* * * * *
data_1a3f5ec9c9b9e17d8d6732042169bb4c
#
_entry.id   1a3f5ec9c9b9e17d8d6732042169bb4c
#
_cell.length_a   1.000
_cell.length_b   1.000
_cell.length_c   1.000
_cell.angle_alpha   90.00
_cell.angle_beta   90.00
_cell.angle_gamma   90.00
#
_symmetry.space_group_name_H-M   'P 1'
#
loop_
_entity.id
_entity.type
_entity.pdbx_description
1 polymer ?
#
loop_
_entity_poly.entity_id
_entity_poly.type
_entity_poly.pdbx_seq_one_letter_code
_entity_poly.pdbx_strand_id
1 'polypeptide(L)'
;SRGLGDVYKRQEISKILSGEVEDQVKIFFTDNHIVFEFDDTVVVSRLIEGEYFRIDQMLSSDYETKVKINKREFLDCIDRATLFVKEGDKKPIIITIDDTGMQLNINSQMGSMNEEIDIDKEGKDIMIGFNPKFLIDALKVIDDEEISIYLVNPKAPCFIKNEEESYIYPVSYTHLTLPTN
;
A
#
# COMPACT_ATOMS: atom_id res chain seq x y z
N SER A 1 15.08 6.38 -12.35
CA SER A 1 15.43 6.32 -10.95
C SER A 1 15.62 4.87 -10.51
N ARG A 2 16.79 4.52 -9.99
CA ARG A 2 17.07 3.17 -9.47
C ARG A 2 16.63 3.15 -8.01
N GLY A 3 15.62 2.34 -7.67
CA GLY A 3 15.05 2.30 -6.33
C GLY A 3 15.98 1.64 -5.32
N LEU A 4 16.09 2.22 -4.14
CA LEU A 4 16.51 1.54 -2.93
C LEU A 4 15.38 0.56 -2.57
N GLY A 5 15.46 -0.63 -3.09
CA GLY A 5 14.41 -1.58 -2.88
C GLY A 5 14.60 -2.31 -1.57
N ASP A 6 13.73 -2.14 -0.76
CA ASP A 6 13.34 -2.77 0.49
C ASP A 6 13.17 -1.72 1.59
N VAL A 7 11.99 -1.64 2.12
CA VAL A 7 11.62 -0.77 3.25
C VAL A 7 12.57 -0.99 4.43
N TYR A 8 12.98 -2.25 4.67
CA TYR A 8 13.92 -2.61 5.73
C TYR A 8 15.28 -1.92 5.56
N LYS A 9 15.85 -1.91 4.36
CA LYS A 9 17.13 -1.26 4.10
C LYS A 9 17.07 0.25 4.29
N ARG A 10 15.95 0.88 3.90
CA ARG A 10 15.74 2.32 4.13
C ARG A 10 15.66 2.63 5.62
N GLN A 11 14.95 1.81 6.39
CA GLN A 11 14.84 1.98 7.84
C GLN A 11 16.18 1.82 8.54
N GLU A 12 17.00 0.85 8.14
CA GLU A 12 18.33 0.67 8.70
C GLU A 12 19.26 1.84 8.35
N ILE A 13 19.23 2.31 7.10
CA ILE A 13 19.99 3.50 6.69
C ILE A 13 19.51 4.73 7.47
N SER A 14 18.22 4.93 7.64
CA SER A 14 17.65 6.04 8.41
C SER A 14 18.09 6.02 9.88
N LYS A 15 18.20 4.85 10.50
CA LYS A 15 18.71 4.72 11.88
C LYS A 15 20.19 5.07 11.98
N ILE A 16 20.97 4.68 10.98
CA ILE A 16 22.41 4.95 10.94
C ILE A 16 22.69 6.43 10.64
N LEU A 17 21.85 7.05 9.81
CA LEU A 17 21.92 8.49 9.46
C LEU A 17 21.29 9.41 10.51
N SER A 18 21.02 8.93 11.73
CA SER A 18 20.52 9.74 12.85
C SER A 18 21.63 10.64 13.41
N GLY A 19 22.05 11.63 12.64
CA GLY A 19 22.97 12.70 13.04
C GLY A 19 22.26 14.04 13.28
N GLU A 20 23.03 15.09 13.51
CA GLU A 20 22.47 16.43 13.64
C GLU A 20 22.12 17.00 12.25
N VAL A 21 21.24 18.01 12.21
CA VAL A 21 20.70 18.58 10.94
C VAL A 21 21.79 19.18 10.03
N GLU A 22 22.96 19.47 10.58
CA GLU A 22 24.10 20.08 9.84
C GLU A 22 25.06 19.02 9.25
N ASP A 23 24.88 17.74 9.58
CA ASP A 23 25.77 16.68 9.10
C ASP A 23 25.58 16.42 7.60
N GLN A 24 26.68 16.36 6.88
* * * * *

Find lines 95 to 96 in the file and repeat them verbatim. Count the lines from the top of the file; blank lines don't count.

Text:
CA GLU A 22 24.10 20.08 9.84
C GLU A 22 25.06 19.02 9.25